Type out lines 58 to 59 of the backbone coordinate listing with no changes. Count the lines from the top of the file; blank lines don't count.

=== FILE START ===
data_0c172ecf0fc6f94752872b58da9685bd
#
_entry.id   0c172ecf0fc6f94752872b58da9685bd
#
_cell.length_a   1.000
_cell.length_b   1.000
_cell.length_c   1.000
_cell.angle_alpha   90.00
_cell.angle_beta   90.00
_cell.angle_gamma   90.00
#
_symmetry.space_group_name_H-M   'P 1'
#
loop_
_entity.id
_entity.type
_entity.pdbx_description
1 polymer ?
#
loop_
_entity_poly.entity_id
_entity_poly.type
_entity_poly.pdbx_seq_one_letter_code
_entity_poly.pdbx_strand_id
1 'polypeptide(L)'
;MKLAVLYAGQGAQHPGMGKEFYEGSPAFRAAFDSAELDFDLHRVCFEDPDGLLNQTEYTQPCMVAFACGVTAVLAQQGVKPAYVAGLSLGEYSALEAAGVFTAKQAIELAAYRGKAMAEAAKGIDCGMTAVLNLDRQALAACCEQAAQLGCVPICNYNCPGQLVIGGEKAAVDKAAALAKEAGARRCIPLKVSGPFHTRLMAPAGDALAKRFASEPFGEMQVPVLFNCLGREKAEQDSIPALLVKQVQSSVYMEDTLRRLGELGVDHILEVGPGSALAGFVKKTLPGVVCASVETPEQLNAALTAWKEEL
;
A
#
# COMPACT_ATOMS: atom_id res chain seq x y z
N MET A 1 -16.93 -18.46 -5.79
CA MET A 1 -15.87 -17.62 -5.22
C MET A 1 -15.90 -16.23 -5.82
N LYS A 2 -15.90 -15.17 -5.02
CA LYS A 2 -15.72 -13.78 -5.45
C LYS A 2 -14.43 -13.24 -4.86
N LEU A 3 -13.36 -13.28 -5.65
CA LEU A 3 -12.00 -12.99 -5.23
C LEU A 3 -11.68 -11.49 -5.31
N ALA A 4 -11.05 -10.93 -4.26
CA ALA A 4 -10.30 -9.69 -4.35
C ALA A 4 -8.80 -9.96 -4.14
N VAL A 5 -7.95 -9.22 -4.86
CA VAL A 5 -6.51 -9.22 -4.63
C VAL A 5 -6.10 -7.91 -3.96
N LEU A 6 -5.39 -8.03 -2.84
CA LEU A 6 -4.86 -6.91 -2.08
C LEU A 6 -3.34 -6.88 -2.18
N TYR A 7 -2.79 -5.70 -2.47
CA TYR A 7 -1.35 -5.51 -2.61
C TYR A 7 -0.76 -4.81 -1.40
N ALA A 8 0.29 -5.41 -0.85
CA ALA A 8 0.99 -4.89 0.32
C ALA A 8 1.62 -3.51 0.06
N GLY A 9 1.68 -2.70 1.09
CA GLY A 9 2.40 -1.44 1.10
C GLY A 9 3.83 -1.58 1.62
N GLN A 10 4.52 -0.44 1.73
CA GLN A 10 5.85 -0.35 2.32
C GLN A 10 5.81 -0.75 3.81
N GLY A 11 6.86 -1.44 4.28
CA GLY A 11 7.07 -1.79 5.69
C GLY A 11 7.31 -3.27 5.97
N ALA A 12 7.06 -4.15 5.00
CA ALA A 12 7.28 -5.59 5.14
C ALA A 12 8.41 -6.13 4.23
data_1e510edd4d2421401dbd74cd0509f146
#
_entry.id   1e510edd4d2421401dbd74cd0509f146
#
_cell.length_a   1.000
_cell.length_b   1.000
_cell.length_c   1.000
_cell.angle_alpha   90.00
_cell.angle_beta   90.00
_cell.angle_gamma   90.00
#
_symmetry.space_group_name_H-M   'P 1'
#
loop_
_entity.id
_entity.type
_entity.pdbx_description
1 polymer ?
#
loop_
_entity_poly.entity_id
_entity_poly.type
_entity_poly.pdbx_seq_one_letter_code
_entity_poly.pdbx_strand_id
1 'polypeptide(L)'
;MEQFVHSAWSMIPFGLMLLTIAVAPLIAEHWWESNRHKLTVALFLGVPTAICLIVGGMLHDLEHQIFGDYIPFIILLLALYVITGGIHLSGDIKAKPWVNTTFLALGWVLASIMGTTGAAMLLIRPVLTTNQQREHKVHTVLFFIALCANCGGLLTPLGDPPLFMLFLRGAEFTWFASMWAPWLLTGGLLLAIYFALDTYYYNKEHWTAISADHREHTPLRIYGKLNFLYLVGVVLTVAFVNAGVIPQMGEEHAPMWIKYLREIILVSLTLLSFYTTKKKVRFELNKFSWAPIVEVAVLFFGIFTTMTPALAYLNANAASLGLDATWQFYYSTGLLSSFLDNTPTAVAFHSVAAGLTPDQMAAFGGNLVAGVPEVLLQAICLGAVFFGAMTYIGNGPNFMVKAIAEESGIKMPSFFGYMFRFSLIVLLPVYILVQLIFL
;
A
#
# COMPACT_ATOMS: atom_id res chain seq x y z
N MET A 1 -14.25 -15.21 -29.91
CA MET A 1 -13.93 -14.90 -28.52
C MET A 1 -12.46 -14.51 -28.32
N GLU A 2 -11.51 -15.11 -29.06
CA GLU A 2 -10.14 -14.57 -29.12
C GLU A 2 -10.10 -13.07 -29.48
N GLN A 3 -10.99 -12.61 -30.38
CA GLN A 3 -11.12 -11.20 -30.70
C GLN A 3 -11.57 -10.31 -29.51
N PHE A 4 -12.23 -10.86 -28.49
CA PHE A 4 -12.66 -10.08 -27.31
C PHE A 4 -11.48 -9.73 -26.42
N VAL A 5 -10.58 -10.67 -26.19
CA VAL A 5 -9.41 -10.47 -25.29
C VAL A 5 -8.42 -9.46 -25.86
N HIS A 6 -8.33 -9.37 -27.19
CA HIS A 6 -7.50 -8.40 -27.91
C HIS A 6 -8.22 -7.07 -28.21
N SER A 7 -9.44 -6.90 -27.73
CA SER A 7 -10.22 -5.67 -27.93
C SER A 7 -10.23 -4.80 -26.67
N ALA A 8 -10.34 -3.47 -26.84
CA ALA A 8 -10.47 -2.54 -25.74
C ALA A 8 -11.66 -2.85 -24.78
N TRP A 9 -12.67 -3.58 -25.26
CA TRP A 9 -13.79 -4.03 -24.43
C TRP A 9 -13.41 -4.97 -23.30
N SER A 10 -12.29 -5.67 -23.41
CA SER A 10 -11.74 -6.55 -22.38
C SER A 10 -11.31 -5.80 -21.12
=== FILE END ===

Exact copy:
N GLN A 10 4.52 -0.44 1.73
CA GLN A 10 5.85 -0.35 2.32